In most countries, subsoil oil, gas and mining resources are the property of citizens and are managed on their behalf by governments. The projects that contracts govern typically last longer than most governments. Estimated oil, gas and mineral rents totalled $1.7 trillion globally in 2015 - 1.7% of global GDP in that year and more than the total GDP of the world's poorest countries. Oxfam believes that citizens have a right to know the full terms under which oil, gas and mineral resources are developed and sold, to enable them to assess whether the public benefits claimed are likely to become reality.
Contract disclosure in the oil, gas and mining sector is an emerging global norm. Given the progress by governments, international financial institutions and the Extractive Industries Transparency Initiative, Oxfam's research for this report aimed fill the information gap on corporate policies on contract disclosure. It provides a snapshot of current corporate policies based on a survey of 40 leading oil, gas and mining companies.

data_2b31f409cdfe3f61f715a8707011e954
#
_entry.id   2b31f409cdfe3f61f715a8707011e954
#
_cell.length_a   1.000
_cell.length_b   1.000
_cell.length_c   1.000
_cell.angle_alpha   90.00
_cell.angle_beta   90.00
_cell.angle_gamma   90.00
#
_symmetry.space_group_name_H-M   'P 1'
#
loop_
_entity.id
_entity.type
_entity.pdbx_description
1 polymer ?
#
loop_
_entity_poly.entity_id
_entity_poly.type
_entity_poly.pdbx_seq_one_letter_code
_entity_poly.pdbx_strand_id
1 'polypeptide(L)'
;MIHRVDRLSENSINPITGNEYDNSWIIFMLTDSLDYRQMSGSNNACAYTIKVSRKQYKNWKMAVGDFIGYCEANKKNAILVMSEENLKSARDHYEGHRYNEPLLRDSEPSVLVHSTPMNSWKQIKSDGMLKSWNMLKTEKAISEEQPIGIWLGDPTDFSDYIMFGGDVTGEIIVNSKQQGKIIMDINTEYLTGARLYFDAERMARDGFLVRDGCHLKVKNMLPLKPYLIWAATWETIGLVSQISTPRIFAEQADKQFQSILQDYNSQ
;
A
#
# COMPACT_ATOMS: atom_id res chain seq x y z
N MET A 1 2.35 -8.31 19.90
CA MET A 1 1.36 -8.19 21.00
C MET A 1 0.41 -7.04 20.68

Overseas Development Institute;
This study examines the extent to which interventions supporting young people's access to employment or entrepreneurship opportunities are tailored to address gendered barriers. Its area of focus is Africa, the region prioritized by the Mastercard Foundation in its work. Analysis of primary research conducted with a selection ofMastercard Foundation programs, and secondary research on a broader range of interventions, forms the basis of the report. The primary research was conducted with four Mastercard Foundation partnerships operating in Tanzaniaand Uganda, supplemented by conversations with staff working with those partnerships, and with three other partnerships operating in South Africa, Zambia, and across Africa. The secondary research focused on evaluations and other studies from a larger range of Mastercard Foundation youth livelihoods and youth financial servicespartnerships across the continent, as well as from other (non-Mastercard Foundation) youthlivelihoods programs.